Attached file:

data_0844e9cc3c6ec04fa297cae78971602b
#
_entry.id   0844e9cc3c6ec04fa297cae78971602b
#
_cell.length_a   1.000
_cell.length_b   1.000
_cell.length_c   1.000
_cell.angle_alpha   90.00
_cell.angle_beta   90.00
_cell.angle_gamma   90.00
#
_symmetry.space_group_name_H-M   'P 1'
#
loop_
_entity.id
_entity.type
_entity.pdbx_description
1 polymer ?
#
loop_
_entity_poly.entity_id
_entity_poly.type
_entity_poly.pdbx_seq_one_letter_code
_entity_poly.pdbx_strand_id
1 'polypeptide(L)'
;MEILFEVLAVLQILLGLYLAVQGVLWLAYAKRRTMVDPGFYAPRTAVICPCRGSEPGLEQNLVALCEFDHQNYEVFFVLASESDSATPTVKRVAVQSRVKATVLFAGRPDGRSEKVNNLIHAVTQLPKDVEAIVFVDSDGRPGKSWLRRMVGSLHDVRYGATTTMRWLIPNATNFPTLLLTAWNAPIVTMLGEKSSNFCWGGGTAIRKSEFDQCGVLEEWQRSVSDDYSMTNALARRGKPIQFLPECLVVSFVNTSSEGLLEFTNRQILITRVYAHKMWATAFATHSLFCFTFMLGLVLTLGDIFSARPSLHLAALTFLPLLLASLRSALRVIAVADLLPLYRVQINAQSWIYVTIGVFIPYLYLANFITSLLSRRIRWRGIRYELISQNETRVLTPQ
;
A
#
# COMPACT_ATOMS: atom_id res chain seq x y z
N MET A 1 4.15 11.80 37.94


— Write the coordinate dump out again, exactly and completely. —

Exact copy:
data_0844e9cc3c6ec04fa297cae78971602b
#
_entry.id   0844e9cc3c6ec04fa297cae78971602b
#
_cell.length_a   1.000
_cell.length_b   1.000
_cell.length_c   1.000
_cell.angle_alpha   90.00
_cell.angle_beta   90.00
_cell.angle_gamma   90.00
#
_symmetry.space_group_name_H-M   'P 1'
#
loop_
_entity.id
_entity.type
_entity.pdbx_description
1 polymer ?
#
loop_
_entity_poly.entity_id
_entity_poly.type
_entity_poly.pdbx_seq_one_letter_code
_entity_poly.pdbx_strand_id
1 'polypeptide(L)'
;MEILFEVLAVLQILLGLYLAVQGVLWLAYAKRRTMVDPGFYAPRTAVICPCRGSEPGLEQNLVALCEFDHQNYEVFFVLASESDSATPTVKRVAVQSRVKATVLFAGRPDGRSEKVNNLIHAVTQLPKDVEAIVFVDSDGRPGKSWLRRMVGSLHDVRYGATTTMRWLIPNATNFPTLLLTAWNAPIVTMLGEKSSNFCWGGGTAIRKSEFDQCGVLEEWQRSVSDDYSMTNALARRGKPIQFLPECLVVSFVNTSSEGLLEFTNRQILITRVYAHKMWATAFATHSLFCFTFMLGLVLTLGDIFSARPSLHLAALTFLPLLLASLRSALRVIAVADLLPLYRVQINAQSWIYVTIGVFIPYLYLANFITSLLSRRIRWRGIRYELISQNETRVLTPQ
;
A
#
# COMPACT_ATOMS: atom_id res chain seq x y z
N MET A 1 4.15 11.80 37.94